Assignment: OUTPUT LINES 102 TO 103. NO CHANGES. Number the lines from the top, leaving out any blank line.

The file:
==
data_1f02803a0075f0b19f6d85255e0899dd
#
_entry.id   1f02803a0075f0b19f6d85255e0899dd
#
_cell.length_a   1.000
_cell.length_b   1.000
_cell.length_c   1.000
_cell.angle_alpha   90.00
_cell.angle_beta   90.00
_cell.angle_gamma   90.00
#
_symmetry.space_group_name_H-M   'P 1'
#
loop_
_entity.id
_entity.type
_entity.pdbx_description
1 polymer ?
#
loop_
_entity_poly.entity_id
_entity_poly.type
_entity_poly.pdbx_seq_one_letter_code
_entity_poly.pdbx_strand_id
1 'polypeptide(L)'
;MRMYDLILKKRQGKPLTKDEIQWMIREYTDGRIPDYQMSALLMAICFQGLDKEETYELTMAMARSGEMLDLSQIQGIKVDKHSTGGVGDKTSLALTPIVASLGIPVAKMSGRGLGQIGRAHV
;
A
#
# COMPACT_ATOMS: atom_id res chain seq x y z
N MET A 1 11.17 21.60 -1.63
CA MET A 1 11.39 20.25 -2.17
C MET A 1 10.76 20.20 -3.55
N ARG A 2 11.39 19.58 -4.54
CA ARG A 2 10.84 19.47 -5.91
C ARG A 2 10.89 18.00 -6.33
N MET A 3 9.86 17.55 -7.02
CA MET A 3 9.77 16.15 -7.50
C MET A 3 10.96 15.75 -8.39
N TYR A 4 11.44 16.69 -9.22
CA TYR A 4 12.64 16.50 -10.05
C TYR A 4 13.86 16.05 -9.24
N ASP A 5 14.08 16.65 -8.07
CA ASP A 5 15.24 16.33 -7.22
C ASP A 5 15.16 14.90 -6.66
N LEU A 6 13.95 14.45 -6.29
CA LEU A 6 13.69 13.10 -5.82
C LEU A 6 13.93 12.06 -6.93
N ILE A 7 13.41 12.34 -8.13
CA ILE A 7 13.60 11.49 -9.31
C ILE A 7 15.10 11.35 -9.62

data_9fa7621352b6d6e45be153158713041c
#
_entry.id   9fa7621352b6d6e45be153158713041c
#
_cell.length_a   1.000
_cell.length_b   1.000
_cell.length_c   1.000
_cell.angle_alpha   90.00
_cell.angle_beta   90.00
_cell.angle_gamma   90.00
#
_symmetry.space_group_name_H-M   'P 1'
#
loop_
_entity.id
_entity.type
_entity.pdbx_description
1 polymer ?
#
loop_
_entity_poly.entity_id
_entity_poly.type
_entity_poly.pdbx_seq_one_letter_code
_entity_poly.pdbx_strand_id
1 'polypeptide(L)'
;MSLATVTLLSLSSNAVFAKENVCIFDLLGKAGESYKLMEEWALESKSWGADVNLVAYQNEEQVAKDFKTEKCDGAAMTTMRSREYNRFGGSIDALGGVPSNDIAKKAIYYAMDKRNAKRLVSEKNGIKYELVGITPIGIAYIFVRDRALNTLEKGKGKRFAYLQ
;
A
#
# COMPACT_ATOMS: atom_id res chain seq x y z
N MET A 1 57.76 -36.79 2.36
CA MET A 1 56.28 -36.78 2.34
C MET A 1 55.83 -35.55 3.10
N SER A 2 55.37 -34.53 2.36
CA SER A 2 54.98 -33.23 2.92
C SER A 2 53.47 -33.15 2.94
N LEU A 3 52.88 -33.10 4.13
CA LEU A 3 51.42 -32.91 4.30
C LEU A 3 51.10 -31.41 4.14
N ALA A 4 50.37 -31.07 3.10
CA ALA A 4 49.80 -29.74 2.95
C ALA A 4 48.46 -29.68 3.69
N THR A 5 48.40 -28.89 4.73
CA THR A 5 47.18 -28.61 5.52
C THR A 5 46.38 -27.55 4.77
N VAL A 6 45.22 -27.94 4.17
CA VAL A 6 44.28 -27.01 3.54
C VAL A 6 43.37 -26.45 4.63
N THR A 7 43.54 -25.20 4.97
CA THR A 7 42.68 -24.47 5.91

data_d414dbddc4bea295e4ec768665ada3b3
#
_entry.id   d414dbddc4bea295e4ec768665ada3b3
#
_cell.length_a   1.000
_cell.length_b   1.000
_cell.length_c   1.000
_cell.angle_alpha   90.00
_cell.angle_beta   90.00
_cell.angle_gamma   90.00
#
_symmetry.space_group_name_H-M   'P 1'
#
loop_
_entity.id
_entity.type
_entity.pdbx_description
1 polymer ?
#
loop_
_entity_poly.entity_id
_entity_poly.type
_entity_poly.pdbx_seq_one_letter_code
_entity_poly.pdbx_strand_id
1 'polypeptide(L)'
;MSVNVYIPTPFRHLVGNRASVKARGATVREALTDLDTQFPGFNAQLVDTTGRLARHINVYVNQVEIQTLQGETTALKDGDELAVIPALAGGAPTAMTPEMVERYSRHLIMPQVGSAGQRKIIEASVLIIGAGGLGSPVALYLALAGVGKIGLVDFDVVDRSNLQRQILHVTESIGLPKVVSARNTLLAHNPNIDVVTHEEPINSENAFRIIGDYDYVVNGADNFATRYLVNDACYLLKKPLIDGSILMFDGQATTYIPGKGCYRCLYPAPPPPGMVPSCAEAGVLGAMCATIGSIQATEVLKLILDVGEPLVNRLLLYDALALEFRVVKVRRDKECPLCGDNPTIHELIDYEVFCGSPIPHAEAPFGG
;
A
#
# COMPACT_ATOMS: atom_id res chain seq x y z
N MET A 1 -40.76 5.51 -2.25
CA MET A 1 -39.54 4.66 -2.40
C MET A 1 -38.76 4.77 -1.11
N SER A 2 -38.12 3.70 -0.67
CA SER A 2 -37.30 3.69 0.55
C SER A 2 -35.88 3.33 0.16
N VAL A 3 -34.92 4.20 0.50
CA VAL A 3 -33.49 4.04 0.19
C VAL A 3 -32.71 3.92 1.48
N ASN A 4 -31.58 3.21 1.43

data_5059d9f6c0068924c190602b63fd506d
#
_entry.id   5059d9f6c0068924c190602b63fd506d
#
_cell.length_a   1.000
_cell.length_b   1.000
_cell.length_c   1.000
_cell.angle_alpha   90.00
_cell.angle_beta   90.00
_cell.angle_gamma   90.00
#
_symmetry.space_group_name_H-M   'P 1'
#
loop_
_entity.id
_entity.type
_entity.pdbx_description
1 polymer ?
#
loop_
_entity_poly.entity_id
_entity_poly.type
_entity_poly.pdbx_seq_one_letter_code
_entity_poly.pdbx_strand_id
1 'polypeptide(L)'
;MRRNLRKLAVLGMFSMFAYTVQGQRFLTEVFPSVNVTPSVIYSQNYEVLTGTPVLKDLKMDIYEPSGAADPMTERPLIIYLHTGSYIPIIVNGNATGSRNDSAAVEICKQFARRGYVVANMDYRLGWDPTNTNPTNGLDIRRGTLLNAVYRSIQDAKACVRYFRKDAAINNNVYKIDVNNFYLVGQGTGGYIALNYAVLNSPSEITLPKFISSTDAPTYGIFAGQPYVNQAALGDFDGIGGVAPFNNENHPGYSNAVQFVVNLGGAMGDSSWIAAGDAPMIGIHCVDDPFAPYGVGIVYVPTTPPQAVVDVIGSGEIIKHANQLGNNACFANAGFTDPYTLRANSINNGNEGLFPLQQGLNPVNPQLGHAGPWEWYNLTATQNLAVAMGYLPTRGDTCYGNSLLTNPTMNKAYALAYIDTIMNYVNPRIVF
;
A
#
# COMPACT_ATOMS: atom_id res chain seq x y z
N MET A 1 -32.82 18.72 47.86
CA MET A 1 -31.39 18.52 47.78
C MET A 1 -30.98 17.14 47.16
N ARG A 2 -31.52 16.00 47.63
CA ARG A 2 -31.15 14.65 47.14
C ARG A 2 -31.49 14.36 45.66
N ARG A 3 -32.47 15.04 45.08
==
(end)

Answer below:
data_d414dbddc4bea295e4ec768665ada3b3
#